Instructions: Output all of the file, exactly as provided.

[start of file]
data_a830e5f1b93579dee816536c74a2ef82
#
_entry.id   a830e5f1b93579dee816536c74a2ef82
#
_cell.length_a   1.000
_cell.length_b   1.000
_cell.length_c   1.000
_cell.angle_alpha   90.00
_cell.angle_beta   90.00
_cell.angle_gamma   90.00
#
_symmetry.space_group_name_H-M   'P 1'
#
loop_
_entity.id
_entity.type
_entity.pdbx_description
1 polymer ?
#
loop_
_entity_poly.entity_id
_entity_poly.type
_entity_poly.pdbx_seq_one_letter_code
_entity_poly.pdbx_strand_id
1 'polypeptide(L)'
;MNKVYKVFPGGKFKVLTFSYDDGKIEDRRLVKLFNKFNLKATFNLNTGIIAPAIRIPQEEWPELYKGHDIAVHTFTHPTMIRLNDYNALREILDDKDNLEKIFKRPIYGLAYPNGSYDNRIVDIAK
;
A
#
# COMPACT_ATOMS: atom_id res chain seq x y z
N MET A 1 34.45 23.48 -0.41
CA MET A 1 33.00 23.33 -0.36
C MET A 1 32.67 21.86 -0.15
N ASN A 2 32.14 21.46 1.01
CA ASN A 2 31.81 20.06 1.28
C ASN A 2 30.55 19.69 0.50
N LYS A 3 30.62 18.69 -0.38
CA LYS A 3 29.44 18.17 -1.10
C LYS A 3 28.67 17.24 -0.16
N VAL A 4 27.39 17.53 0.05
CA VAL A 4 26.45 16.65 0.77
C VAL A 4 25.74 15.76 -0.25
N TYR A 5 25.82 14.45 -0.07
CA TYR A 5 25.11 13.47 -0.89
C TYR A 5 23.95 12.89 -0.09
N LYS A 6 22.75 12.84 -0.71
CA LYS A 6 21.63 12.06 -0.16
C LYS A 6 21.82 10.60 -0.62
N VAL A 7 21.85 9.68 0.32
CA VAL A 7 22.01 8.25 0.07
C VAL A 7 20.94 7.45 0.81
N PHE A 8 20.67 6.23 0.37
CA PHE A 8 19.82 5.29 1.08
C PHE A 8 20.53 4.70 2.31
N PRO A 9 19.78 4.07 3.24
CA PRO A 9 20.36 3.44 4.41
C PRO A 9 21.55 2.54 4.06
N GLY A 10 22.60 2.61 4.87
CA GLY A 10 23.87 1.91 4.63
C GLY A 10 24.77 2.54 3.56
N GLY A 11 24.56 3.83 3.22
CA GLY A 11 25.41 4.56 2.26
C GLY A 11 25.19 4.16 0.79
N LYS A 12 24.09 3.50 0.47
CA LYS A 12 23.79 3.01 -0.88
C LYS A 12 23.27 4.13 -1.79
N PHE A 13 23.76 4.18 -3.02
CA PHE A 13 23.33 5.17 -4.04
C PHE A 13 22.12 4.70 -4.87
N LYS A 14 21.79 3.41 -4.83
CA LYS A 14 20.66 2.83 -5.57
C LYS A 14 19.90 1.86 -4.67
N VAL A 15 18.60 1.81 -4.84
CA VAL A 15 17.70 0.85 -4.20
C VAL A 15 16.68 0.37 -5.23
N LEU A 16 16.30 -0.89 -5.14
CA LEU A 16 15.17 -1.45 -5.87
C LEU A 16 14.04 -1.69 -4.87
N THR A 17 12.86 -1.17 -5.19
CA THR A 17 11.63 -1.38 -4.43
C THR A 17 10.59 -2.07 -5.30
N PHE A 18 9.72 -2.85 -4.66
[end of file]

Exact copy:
data_a830e5f1b93579dee816536c74a2ef82
#
_entry.id   a830e5f1b93579dee816536c74a2ef82
#
_cell.length_a   1.000
_cell.length_b   1.000
_cell.length_c   1.000
_cell.angle_alpha   90.00
_cell.angle_beta   90.00
_cell.angle_gamma   90.00
#
_symmetry.space_group_name_H-M   'P 1'
#
loop_
_entity.id
_entity.type
_entity.pdbx_description
1 polymer ?
#
loop_
_entity_poly.entity_id
_entity_poly.type
_entity_poly.pdbx_seq_one_letter_code
_entity_poly.pdbx_strand_id
1 'polypeptide(L)'
;MNKVYKVFPGGKFKVLTFSYDDGKIEDRRLVKLFNKFNLKATFNLNTGIIAPAIRIPQEEWPELYKGHDIAVHTFTHPTMIRLNDYNALREILDDKDNLEKIFKRPIYGLAYPNGSYDNRIVDIAK
;
A
#
# COMPACT_ATOMS: atom_id res chain seq x y z
N MET A 1 34.45 23.48 -0.41
CA MET A 1 33.00 23.33 -0.36
C MET A 1 32.67 21.86 -0.15
N ASN A 2 32.14 21.46 1.01
CA ASN A 2 31.81 20.06 1.28
C ASN A 2 30.55 19.69 0.50
N LYS A 3 30.62 18.69 -0.38
CA LYS A 3 29.44 18.17 -1.10
C LYS A 3 28.67 17.24 -0.16
N VAL A 4 27.39 17.53 0.05
CA VAL A 4 26.45 16.65 0.77
C VAL A 4 25.74 15.76 -0.25
N TYR A 5 25.82 14.45 -0.07
CA TYR A 5 25.11 13.47 -0.89
C TYR A 5 23.95 12.89 -0.09
N LYS A 6 22.75 12.84 -0.71
CA LYS A 6 21.63 12.06 -0.16
C LYS A 6 21.82 10.60 -0.62
N VAL A 7 21.85 9.68 0.32
CA VAL A 7 22.01 8.25 0.07
C VAL A 7 20.94 7.45 0.81
N PHE A 8 20.67 6.23 0.37
CA PHE A 8 19.82 5.29 1.08
C PHE A 8 20.53 4.70 2.31
N PRO A 9 19.78 4.07 3.24
CA PRO A 9 20.36 3.44 4.41
C PRO A 9 21.55 2.54 4.06
N GLY A 10 22.60 2.61 4.87
CA GLY A 10 23.87 1.91 4.63
C GLY A 10 24.77 2.54 3.56
N GLY A 11 24.56 3.83 3.22
CA GLY A 11 25.41 4.56 2.26
C GLY A 11 25.19 4.16 0.79
N LYS A 12 24.09 3.50 0.47
CA LYS A 12 23.79 3.01 -0.88
C LYS A 12 23.27 4.13 -1.79
N PHE A 13 23.76 4.18 -3.02
CA PHE A 13 23.33 5.17 -4.04
C PHE A 13 22.12 4.70 -4.87
N LYS A 14 21.79 3.41 -4.83
CA LYS A 14 20.66 2.83 -5.57
C LYS A 14 19.90 1.86 -4.67
N VAL A 15 18.60 1.81 -4.84
CA VAL A 15 17.70 0.85 -4.20
C VAL A 15 16.68 0.37 -5.23
N LEU A 16 16.30 -0.89 -5.14
CA LEU A 16 15.17 -1.45 -5.87
C LEU A 16 14.04 -1.69 -4.87
N THR A 17 12.86 -1.17 -5.19
CA THR A 17 11.63 -1.38 -4.43
C THR A 17 10.59 -2.07 -5.30
N PHE A 18 9.72 -2.85 -4.66